Your options for tongue cancer treatment depend on the type of tongue cancer you have, its location and its stage. Your treatment team also considers your preferences and works to create a personalized plan that's most effective for your particular situation.
Tongue cancer treatments have the potential to impact your speaking and swallowing, so your care team strategically plans treatments that will allow you to maintain as much function as possible.
Mayo Clinic head and neck surgeons have extensive experience treating tongue cancer. Surgeons often partner with pathologists, who analyze tissue during surgery to make sure all of the cancer has been removed.
Approaches used during tongue cancer surgery may include:
- Transoral surgery. At Mayo Clinic, surgeons remove most tongue cancer through the mouth (transoral surgery). To remove the cancer, doctors may use cutting tools or lasers during surgery.
- Transoral robotic surgery. Head and neck surgeons offer transoral robotic surgery, which provides more-precise access to base of tongue cancers. Typically this surgery is safe and effective and enables faster recovery times compared with standard surgical approaches.
- Open surgery. In certain cases, such as with large cancers or cancers that have spread in the neck, surgeons may use an approach that uses a large incision in the neck to remove the cancer.
Sentinel node biopsy. In order to determine whether cancer has spread to nearby lymph nodes, your surgeon may recommend a sentinel node biopsy.
During this procedure, a blue dye or radioactive tracer is injected near the cancer site. The doctor follows the path of the tracer to the first lymph node (sentinel node). This node is removed and tested for cancer.
If the sentinel node doesn't contain cancer, it's unlikely that other lymph nodes contain cancer. If the sentinel node is cancerous, the surgeon may remove other lymph nodes in the neck for testing.
- Reconstructive surgery. People with advanced tumors who experience face, jaw or neck disfigurement after tumor removal may need reconstructive surgery. Head and neck surgeons work with surgeons in plastic and reconstructive surgery to restore the appearance of the face, jaw or neck and use of the mouth. Experts in oral and face (maxillofacial) surgery also may be involved.
Radiation therapy uses high-powered beams of energy, such as X-rays, to kill cancer cells. Radiation therapy may be an option for early or advanced tongue cancer.
Mayo Clinic radiation oncologists have access to the most advanced radiation therapy treatments, such as intensity-modulated radiation therapy, which precisely targets radiation to tumor cells and limits radiation exposure to nearby normal tissue, and brachytherapy, which places radioactive material close to the tumor site.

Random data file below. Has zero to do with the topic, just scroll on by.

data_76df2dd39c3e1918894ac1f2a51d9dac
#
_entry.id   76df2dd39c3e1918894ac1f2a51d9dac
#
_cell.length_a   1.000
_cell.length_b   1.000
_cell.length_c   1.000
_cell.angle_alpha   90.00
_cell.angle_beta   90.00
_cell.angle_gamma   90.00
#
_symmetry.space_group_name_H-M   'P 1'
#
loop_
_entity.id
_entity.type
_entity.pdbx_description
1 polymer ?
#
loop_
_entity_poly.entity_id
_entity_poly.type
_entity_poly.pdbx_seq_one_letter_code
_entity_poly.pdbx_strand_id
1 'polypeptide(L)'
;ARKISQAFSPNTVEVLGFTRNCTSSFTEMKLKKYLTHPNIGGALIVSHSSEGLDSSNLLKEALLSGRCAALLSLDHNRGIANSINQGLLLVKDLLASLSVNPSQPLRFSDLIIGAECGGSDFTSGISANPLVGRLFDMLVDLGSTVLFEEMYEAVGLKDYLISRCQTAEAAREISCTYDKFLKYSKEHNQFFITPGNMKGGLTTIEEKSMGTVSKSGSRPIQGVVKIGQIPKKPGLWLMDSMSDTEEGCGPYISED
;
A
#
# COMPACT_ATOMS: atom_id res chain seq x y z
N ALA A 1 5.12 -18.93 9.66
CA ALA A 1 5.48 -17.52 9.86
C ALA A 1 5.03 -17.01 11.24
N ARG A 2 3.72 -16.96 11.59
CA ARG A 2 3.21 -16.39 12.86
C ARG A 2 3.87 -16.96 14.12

Chemotherapy uses drugs to kill cancer cells. Chemotherapy may be used along with radiation therapy to treat locally advanced tongue cancer. For tongue cancer that has recurred or has spread to other areas of the body, chemotherapy may be recommended to slow the growth of the cancer.
Targeted therapy drugs, such as monoclonal antibodies, alter specific aspects of cancer cells that fuel their growth. These drugs can interrupt the spread and growth of specific tongue cancer cells. Targeted therapy is often used in combination with chemotherapy or radiation therapy.
Some people need help to improve their swallowing and speech function during and after tongue cancer treatment. At Mayo Clinic, you have access to a variety of experts to help you cope and recover, including specialists in speech and swallowing, physical therapists, occupational therapists, and dietitians.
If cancer or treatment makes it difficult for you to eat enough to get all the nutrients you need, your doctor may recommend tube feeding (enteral nutrition).
The Nicotine Dependence Center at Mayo Clinic can help people who want to stop using tobacco. Continuing to use tobacco increases your risk of a tongue cancer recurrence.
Dec. 20, 2014
- Head and neck cancers. Fort Washington, Pa.: National Comprehensive Cancer Network. http://www.nccn.org/professionals/physician_gls/f_guidelines.asp. Accessed Oct. 13, 2014.
- Flint PW, et al. Cummings Otolaryngology: Head & Neck Surgery. 5th ed. Philadelphia, Pa.: Mosby Elsevier; 2010. https://www.clinicalkey.com. Accessed Oct. 13, 2014.
- Gunderson LL. Clinical Radiation Oncology. 3rd ed. Philadelphia, Pa.: Saunders Elsevier; 2012. http://www.clinicalkey.com. Accessed Oct.13, 2014.
- Golden AK. Decision Support System. Mayo Clinic, Rochester, Minn. July 11, 2014.
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